Books

Grove Press
Grove Press
Grove Press

Crazy Cock

by Henry Miller

“To write, Miller always required an air of the literary, and Crazy Cock supplies the blueprint.” —The New York Times Book Review

  • Imprint Grove Paperback
  • Page Count 240
  • Publication Date September 01, 1992
  • ISBN-13 978-0-8021-3293-2
  • Dimensions 5.5" x 8.25"
  • US List Price $13.00
  • Imprint Grove Paperback
  • Page Count 240
  • Publication Date May 01, 2007
  • ISBN-13 978-1-5558-4692-3
  • US List Price $13.00

About The Book

In 1930 Henry Miller moved from New York to Paris, leaving behind—at least temporarily—his tempestuous marriage to June Smith and a novel that he had fully expected to be his masterpiece. Begun in 1927, and originally titled Lovely Lesbians, Crazy Cock sprang from his anguish over June’s love affair with a mysterious woman called Jean Kronski. Purging himself of this pain through the writing of Crazy Cock helped Miller to discover his true voice a few years later in Tropic of Cancer.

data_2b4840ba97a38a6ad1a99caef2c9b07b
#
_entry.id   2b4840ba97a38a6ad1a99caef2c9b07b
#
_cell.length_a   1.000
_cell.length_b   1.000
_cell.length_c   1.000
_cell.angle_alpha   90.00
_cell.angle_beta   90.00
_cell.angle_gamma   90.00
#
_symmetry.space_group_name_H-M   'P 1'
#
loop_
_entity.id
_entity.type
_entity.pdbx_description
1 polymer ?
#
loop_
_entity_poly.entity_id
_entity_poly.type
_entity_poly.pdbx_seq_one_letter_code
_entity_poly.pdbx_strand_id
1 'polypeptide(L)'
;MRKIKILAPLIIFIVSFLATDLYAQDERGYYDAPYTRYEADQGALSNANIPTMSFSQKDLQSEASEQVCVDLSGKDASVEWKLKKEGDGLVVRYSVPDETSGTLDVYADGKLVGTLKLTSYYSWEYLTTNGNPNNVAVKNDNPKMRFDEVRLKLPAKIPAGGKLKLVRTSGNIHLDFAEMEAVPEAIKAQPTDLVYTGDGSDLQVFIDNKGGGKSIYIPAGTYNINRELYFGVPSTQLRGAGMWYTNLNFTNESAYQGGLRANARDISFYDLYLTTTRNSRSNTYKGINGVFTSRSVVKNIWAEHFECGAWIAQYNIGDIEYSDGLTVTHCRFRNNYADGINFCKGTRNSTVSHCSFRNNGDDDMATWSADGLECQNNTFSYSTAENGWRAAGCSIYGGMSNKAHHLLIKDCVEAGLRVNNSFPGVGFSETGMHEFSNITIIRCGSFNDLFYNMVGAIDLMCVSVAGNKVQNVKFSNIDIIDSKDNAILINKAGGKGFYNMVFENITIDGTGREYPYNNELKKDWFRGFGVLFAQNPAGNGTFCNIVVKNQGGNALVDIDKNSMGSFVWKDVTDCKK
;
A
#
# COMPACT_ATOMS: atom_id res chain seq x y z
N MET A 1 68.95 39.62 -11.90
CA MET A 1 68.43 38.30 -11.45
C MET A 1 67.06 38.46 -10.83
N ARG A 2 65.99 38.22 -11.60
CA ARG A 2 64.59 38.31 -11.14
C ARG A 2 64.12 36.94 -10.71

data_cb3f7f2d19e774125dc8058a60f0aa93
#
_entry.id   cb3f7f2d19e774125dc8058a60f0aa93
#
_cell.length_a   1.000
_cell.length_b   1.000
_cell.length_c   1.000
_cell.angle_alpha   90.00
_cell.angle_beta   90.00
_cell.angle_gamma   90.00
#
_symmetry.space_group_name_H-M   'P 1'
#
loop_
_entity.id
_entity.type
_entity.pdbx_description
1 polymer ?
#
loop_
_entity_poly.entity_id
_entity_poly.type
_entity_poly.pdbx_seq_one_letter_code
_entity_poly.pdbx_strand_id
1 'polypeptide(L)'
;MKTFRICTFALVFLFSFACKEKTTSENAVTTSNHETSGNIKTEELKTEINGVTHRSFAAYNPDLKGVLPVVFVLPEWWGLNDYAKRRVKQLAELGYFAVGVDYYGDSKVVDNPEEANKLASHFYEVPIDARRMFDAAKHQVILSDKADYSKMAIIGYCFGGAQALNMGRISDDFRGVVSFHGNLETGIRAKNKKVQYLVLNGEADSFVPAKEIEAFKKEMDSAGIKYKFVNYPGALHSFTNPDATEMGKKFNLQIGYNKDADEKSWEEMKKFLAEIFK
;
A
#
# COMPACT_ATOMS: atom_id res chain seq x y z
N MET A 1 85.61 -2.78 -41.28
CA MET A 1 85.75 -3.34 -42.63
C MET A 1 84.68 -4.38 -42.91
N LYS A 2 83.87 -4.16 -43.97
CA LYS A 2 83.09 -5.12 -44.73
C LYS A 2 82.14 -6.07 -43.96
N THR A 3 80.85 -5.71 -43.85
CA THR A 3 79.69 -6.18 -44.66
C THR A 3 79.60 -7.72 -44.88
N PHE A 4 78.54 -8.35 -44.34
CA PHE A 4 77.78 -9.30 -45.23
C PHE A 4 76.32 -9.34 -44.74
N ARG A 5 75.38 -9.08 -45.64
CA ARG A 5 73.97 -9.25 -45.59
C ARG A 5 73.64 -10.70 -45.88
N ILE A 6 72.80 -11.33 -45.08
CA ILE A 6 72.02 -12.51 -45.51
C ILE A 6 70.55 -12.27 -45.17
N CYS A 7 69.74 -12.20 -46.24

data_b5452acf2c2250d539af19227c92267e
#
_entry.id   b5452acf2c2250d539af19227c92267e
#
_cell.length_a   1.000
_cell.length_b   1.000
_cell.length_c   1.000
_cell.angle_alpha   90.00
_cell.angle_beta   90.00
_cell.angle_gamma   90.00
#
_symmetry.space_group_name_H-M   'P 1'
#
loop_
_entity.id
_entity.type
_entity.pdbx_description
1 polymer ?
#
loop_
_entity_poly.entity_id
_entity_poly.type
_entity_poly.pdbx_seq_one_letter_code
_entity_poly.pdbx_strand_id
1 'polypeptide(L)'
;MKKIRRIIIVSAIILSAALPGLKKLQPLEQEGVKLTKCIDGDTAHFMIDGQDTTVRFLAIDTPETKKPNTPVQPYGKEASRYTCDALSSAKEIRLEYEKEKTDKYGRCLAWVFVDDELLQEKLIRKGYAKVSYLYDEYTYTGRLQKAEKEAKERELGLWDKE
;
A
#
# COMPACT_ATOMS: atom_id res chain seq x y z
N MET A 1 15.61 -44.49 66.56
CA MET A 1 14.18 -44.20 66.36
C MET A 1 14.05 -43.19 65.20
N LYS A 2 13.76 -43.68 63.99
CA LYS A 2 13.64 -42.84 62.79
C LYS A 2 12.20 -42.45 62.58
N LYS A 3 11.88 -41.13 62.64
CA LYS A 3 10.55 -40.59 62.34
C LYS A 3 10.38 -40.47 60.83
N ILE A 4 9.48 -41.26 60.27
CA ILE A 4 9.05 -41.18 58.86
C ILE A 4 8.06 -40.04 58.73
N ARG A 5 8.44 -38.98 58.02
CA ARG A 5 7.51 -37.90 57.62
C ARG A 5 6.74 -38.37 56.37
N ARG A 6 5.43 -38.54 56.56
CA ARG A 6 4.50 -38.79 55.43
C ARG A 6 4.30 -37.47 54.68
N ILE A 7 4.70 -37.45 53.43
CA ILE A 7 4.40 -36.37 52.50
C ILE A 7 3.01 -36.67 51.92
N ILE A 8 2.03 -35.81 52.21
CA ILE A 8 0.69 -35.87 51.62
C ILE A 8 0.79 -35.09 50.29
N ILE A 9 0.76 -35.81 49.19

Rediscovered in 1988 by Miller biographer Mary V. Dearborn, Crazy Cock is the tale of Tony Bring, as Miller calls himself in the book, a writer bewildered by his independent wife, Hildred, and the sordid world of Greenwich Village in the 1920s. His bourgeois upbringing and inclinations are shaken when Hildred announces that her dear friend Vanya, a woman taken with the arts and men’s clothes, is coming to live with them. As Tony learns the truth—that Hildred and Vanya are indeed lovers—the tale descends into their sexual souls. In a world swirling with violence, sex, and passion, the three struggle with their desires, inching ever nearer to insanity, each unable to break away from this dangerous and consuming love triangle.